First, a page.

Government should pay for Los Alamos fire

Your May 18 editorial "Keep cool over set fires" on the destructive forest fire in Los Alamos, N.M., urges citizens to stay cool. This is good advice. The editorial also says that the "government" should compensate the homeowners who had their property destroyed. This, too, is true. However, what your editorial didn't say is that the "government" is us, the taxpayers. Because of an apparent error in judgment or lack of communication among government workers, the damage to the environment was done.

Several years ago, when the oil tanker in Alaska spilled petroleum, the CEO and other executives of the company involved were strongly criticized, and forced to pay for the environmental damage. In the New Mexico situation, we see no criticism of the CEO of the government (that is, the president) for a possible mistake by his workers. We don't see the government executives being held to the same level of responsibility and personal financial penalty as happened in the Alaskan disaster. This dichotomy doesn't seem right.

Hector Kevoian Los Angeles

Leave education to the states

I was concerned with the regretful tone of your May 18 article "What can candidates do, really, on education?" As an educator with more than 30 years' experience, I have been mystified as to why the candidates think it is a national issue. Education is appropriately a state function; the role of the federal government should be to ensure its constitutional application to all.

If the legislators at any level should have a role, it is to allocate money for the raising of teacher salaries nationwide and to provide materials, not make policy decisions.

We are being sold a bill of goods by politicians, including the president, who tout we need a computer in front of each child, an inordinate expense. Often, students don't even have paper to print with. No teacher I know would take $1,000 per child and spend it on individual computers, but they would love that much money for materials, including a few computers, perhaps even more than a raise in salaries.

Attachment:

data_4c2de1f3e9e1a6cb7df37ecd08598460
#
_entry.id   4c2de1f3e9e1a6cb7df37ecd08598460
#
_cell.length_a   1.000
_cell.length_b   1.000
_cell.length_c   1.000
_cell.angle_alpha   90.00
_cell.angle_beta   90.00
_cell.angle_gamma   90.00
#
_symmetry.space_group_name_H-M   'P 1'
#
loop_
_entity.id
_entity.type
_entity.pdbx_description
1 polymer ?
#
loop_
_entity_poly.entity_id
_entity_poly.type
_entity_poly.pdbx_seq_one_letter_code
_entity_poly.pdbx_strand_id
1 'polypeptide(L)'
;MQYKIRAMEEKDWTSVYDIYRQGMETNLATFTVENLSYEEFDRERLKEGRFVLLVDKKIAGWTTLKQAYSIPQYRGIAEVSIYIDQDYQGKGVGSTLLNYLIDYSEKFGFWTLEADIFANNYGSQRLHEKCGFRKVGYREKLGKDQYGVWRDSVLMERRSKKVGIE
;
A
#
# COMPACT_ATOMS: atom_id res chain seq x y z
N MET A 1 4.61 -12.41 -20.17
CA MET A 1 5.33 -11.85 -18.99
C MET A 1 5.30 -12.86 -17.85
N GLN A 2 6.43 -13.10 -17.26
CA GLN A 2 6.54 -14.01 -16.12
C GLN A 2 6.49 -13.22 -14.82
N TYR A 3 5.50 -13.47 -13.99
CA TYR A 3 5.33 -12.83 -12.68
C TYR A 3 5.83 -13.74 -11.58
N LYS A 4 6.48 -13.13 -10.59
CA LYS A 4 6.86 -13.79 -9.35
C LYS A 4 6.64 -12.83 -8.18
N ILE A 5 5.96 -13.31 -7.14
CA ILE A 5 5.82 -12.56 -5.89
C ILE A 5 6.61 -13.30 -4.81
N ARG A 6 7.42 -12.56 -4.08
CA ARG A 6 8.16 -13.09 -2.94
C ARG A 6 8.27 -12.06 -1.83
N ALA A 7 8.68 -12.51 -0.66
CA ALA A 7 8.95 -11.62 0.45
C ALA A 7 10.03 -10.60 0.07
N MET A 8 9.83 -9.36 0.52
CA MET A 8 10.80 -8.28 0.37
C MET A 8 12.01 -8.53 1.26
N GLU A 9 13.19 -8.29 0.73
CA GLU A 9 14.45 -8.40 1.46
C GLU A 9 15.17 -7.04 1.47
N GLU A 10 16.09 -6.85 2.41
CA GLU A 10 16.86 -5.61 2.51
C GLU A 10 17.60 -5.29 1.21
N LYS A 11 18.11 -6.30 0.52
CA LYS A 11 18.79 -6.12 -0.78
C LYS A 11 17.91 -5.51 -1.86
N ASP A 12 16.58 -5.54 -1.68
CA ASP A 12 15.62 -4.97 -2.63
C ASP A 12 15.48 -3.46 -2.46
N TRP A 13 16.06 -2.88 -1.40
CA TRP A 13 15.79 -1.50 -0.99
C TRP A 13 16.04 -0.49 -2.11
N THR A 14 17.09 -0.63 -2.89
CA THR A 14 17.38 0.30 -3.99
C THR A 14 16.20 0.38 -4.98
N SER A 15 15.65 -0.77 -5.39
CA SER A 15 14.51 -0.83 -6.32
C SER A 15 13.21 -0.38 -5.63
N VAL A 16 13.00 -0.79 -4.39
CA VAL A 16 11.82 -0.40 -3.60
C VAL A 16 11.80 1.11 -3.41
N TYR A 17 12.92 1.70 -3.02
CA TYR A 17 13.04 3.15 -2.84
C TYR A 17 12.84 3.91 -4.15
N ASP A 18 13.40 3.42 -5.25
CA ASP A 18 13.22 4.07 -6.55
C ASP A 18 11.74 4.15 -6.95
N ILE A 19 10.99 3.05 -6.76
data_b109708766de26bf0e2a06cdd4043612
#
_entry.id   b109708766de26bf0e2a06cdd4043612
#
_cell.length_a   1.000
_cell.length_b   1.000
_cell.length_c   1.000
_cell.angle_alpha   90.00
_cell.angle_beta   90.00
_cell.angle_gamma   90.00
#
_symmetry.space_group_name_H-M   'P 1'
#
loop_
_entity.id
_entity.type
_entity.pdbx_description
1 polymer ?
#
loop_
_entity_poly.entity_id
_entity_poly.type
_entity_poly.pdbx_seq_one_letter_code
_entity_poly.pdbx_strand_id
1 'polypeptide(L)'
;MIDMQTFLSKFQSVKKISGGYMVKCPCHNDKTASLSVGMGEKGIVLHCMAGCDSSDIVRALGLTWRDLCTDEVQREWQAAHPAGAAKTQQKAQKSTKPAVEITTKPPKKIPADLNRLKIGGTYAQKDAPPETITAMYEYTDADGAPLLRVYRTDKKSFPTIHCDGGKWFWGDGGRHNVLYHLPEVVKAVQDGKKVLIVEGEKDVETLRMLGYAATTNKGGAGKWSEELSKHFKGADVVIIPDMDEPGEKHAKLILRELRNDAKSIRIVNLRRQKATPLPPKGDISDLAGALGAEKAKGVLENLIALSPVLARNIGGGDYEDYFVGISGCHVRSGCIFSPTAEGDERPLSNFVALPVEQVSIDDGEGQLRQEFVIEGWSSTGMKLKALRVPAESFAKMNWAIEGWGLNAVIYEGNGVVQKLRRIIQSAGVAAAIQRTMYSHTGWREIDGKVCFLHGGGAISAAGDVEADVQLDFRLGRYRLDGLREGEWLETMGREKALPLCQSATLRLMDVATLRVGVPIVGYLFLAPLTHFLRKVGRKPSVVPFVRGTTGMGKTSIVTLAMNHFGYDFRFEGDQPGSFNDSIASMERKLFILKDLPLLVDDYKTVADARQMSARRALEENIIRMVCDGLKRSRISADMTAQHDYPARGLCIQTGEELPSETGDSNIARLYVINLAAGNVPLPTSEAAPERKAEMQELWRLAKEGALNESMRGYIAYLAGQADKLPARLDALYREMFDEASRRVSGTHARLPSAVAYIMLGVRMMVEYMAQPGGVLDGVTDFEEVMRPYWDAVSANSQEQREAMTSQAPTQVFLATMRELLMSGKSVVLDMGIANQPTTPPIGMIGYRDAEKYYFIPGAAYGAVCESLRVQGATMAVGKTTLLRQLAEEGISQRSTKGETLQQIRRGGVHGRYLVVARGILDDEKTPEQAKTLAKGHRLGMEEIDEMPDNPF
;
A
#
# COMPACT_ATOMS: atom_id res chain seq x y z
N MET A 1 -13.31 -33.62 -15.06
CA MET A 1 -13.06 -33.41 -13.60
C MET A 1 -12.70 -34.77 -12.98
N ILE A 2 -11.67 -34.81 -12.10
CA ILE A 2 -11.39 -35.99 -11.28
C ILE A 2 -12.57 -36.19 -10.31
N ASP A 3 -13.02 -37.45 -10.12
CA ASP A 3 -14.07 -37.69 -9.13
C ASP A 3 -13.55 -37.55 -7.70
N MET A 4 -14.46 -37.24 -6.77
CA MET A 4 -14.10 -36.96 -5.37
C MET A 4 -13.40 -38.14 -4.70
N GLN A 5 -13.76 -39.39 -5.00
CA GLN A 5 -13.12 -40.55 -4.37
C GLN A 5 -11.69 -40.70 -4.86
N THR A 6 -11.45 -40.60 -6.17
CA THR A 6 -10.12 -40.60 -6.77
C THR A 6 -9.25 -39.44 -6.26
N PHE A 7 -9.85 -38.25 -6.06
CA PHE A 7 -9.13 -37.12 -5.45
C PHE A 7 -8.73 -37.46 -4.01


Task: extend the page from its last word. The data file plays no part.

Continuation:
Audrey Albrecht Wilmington, N.C.

Lie down and be counted

It was with great delight that we read your May 15 article "Kindergartners' secret to a productive day." As authors of the book, "The Art of Napping at Work," we can only say that Robert Klose was right on the mark.

Too many Americans are sleep-deprived since the advent of the dual-income family, late-night television, the Internet, and the 24-hour society. One of the magic bullets for maintaining health and increasing mood and performance is the practice of "napping." When rested, we are more alert, we are able to keep our mind on the task at hand, and we definitely relate more appropriately with those around us.

For all those reasons, we say "lie down and be counted" and make the 10- to 30-minute nap part of your daily routine, whether at work or at home.

Camille and Bill Anthony Reading, Mass.

Kurdish leadership not good for all

I greatly enjoyed your May 3 article "Iraqi Kurds enjoy a de facto state." They are enjoying a period of unprecedented personal freedom and wealth under UN protection. However, there are hundreds of thousands of Assyrian-Chaldeans suffering under the current Kurdish leadership as they were under Saddam Hussein. Please include the Christian minority group as a separate people, not Kurds.

Jack Saryadegar San Jose, Calif.

The Monitor welcomes your letters and opinion articles. Due to the volume of mail, only a selection can be published, and we can neither acknowledge nor return unpublished submissions. All submissions are subject to editing. Letters must be signed and include your mailing address and telephone number.

Mail letters to 'Readers Write,' and opinion articles to Opinion Page, One Norway St., Boston, MA 02115, or fax to 617-450-2317, or e-mail to

(c) Copyright 2000. The Christian Science Publishing Society

You've read  of  free articles. Subscribe to continue.
QR Code to Government should pay for Los Alamos fire
Read this article in
QR Code to Subscription page
Start your subscription today